The European Chemical Agency’s (ECHA) Committee for Socio-economic Analysis (SEAC) met Tuesday (8th December) to finalise and adopt its opinion on a restriction proposal to control the use of intentionally added microplastics. Following an extensive consultation process, based on their draft opinion published in June, SEAC is understood to have retained the two possible options to control the releases of polymeric infill materials from synthetic turf sports pitches; these being either a ban on the placing on the market of polymeric infill, or the mandatory use of risk management measures to prevent the infill leaving the sports field. It is understood that SEAC has concluded these two options have different costs to society, but also different levels of effectiveness in preventing releases. SEAC’s opinion will be published in early 2021. Previously ECHA’s Risk Assessment Committee (RAC) had opted to recommend a ban on the sale of polymeric infills, but with a six-year implementation period.
Following the adoption of SEAC’s opinion, ECHA will send the opinions of both committees and its restriction proposal to the European Commission. Restrictions under the REACH Regulation are proposed by the European Commission, voted by the EU Member States in the EU’s REACH Committee, and scrutinised by the European Council and the European Parliament.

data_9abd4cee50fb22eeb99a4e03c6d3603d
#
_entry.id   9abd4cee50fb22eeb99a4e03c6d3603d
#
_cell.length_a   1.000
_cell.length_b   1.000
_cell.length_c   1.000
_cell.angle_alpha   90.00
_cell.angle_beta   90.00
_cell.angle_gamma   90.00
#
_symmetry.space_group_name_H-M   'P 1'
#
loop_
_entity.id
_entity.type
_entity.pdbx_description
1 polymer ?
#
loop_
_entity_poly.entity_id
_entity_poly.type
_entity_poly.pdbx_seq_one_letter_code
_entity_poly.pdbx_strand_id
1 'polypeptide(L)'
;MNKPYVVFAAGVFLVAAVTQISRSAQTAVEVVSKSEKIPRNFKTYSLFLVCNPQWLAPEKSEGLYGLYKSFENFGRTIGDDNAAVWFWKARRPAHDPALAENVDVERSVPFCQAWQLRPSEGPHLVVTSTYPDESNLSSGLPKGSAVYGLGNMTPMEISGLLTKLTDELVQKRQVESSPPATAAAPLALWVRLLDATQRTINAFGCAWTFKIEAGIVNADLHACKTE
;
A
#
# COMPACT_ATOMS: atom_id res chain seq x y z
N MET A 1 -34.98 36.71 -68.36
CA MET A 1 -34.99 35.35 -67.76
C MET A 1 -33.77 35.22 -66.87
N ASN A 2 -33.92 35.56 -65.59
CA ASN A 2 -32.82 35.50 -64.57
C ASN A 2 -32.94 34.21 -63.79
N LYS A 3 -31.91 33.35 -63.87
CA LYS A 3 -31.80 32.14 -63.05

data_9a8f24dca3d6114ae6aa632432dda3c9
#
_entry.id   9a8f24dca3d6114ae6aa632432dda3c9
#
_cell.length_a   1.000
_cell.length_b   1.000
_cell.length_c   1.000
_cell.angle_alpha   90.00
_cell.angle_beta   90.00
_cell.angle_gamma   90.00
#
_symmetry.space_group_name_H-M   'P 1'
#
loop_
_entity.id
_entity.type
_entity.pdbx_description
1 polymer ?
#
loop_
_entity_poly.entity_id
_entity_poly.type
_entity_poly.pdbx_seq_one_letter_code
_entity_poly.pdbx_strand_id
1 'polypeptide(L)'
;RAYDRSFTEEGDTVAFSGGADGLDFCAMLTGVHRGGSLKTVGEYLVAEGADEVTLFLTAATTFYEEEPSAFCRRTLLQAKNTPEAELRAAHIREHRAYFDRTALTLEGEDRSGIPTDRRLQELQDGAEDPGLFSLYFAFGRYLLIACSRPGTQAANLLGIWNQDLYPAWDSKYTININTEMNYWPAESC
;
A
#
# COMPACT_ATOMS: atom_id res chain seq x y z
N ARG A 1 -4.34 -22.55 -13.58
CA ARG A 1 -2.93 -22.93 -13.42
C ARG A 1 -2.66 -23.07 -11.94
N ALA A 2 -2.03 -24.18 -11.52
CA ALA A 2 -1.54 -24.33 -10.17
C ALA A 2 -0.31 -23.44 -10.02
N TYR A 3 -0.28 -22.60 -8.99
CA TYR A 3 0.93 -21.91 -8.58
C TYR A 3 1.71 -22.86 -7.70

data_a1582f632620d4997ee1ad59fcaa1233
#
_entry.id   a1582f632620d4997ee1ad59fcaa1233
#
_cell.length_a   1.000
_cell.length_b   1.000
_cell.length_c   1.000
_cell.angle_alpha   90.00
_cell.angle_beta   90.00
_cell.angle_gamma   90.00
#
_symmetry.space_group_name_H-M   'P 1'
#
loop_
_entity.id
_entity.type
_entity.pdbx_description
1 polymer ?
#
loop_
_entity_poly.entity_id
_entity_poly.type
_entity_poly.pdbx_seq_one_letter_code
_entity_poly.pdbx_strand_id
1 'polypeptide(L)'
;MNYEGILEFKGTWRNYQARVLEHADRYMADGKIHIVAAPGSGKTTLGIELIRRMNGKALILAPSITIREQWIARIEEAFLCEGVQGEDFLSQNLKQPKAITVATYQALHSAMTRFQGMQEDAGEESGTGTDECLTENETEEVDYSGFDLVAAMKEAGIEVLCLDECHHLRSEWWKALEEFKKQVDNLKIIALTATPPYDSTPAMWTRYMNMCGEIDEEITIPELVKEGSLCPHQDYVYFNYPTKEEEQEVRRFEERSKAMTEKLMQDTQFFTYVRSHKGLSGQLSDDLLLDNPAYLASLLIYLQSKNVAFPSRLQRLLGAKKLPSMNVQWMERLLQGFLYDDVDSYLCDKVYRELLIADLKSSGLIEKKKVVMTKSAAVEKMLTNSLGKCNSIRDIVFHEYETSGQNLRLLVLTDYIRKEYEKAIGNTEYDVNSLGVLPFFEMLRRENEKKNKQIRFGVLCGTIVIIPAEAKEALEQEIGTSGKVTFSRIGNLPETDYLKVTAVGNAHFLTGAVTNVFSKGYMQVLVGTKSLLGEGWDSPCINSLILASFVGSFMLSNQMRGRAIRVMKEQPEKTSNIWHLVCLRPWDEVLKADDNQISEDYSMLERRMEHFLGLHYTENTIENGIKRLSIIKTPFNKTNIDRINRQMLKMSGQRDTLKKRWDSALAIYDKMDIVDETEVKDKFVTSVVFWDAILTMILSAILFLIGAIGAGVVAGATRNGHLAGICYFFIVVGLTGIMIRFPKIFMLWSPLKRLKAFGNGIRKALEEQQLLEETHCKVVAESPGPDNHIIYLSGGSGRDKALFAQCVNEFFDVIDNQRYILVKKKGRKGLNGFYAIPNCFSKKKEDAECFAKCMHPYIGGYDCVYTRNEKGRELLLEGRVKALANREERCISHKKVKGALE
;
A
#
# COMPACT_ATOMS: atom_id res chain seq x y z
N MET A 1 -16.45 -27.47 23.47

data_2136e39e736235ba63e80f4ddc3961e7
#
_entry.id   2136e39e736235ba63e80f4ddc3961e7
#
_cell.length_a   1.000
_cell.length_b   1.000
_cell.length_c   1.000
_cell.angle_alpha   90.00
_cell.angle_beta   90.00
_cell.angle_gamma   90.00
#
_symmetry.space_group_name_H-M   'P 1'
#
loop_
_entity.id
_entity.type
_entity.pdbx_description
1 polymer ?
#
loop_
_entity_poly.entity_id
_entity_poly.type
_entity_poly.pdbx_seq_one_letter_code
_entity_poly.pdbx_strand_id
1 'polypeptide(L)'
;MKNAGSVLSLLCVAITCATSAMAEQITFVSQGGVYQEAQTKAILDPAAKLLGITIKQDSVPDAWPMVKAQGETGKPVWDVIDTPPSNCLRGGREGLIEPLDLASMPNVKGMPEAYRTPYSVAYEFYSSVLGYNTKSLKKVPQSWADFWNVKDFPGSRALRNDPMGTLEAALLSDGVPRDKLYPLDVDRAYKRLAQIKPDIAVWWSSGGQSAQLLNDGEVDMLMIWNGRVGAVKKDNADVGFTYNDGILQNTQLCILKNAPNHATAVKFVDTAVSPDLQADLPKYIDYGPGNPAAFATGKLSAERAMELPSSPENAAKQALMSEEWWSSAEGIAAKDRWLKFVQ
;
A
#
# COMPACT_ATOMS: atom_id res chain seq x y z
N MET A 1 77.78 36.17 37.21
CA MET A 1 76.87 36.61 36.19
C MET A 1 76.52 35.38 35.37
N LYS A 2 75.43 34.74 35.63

Noting the conclusion of SEAC’s work, ESTC Director General Stefan Diderich is pleased to understand that the committee has maintained its previously stated view that it is for the Member States to decide if the priority is minimising infill loss through a ban on its sale and use, despite the adverse implications for many; or to introduce risk management measurers that greatly reduce the release, but still allow fields to benefit from the many positive attributes polymeric infills provide. Diderich understands that SEAC has acknowledged the recent publication of the CEN Technical Report TR17519, which details how risk management procedures can be implemented, and the EcoLoop report that ESTC submitted to SEAC during the consultation period, which shows how these risk management procedures can reduce infill migration by up to 98 percent. Looking ahead, Diderich recognises that ESTC will need to continue to engage with all relevant bodies to try to ensure that they recognise that synthetic turf fields provide great, safe, all-weather sports facilities for the many millions of players that us them every year across Europe, but at the same time, ensure the synthetic turf industry acts responsibly and proactively to take steps to help protect the environment.